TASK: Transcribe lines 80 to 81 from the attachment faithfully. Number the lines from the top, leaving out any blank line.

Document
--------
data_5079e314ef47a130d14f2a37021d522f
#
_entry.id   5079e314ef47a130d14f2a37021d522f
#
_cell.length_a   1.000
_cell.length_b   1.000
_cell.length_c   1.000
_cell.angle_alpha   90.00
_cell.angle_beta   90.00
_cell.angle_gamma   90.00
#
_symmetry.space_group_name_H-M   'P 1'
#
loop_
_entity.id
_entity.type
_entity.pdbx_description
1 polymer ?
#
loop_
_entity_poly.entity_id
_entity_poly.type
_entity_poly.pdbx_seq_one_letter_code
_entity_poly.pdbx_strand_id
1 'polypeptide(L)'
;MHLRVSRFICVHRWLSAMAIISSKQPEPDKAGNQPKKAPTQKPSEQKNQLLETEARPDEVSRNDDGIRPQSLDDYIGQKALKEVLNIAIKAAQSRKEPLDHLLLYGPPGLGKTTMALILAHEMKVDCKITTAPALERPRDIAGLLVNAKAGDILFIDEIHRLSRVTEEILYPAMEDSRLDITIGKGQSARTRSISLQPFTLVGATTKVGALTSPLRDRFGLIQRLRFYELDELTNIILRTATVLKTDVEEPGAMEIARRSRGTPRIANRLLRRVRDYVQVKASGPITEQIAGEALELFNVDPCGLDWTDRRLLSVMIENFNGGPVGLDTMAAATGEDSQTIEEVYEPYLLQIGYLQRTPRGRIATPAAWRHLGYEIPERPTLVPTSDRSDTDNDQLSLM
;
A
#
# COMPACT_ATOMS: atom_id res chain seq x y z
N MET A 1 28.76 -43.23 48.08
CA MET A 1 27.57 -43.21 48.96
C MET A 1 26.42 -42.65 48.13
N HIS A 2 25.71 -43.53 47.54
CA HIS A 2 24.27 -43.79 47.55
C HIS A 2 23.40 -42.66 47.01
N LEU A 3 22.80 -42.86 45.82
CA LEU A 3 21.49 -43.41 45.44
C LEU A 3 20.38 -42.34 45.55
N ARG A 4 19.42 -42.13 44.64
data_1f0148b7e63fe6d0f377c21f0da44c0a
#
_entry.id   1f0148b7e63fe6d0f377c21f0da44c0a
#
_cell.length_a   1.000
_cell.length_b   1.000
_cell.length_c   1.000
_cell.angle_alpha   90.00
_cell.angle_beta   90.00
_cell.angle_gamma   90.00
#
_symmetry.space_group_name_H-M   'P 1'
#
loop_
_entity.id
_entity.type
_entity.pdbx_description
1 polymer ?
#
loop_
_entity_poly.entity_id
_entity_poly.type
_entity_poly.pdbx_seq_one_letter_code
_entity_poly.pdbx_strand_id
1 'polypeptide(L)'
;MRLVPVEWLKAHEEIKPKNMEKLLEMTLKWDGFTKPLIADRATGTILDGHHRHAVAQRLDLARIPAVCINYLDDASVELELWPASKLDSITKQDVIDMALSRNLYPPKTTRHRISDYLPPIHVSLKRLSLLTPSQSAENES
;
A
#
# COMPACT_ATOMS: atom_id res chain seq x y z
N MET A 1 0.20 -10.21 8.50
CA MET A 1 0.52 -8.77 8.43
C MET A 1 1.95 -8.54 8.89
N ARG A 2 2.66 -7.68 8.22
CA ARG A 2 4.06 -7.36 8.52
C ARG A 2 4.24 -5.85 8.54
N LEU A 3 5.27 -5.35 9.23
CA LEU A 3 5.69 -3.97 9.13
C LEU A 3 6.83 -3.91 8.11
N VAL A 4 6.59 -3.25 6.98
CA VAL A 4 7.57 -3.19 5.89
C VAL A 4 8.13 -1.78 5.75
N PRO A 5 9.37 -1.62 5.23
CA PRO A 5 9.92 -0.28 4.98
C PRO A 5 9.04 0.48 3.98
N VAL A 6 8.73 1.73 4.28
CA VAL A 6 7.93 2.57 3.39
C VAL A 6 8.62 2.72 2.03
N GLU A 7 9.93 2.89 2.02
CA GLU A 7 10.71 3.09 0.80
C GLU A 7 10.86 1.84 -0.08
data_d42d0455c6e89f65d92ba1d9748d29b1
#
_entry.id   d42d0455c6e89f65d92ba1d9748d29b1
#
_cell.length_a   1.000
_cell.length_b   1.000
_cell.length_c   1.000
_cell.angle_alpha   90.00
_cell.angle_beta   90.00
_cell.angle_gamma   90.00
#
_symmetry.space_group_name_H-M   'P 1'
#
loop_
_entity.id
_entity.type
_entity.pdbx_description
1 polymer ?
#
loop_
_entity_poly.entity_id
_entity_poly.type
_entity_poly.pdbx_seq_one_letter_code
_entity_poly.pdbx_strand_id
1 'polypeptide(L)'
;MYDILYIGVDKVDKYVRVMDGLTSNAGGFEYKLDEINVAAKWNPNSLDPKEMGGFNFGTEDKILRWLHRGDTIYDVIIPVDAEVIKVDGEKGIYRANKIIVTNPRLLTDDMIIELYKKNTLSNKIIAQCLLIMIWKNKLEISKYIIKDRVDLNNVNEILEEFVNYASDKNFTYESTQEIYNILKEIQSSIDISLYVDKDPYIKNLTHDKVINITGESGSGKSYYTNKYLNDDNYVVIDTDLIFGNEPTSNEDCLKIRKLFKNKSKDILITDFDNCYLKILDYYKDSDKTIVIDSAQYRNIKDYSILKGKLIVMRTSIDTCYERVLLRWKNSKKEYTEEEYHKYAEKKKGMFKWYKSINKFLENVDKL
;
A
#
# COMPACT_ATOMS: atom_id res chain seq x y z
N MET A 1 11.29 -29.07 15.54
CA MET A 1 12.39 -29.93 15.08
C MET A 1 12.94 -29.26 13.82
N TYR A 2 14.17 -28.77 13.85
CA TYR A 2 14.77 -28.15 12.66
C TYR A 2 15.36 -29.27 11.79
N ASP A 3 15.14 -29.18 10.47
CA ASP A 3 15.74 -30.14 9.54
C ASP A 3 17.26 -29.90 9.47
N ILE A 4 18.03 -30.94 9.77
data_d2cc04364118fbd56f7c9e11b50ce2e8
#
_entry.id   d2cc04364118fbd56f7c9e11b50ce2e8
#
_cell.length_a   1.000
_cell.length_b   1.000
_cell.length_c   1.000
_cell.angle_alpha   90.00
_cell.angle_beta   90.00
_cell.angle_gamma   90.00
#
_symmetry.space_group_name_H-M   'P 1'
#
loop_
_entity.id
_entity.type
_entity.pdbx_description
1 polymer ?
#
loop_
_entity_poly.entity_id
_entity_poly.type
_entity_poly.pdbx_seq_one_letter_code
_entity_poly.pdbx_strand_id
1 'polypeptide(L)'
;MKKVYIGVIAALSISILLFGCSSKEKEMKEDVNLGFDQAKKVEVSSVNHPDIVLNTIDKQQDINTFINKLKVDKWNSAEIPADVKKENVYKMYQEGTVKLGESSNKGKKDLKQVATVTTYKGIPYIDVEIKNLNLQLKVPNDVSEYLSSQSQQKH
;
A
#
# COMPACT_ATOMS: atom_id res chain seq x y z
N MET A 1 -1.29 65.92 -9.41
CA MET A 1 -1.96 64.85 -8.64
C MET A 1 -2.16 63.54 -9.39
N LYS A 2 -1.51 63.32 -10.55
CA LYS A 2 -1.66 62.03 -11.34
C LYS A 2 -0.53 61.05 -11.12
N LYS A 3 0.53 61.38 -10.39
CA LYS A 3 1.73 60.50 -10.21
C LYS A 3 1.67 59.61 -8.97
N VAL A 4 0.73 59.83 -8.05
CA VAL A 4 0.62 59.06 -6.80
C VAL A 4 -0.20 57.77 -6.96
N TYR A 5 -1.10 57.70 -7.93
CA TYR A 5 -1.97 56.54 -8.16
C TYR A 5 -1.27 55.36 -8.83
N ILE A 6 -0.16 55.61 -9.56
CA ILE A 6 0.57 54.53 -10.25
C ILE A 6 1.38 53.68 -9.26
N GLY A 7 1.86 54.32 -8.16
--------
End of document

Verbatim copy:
N VAL A 4 6.59 -3.25 6.98
CA VAL A 4 7.57 -3.19 5.89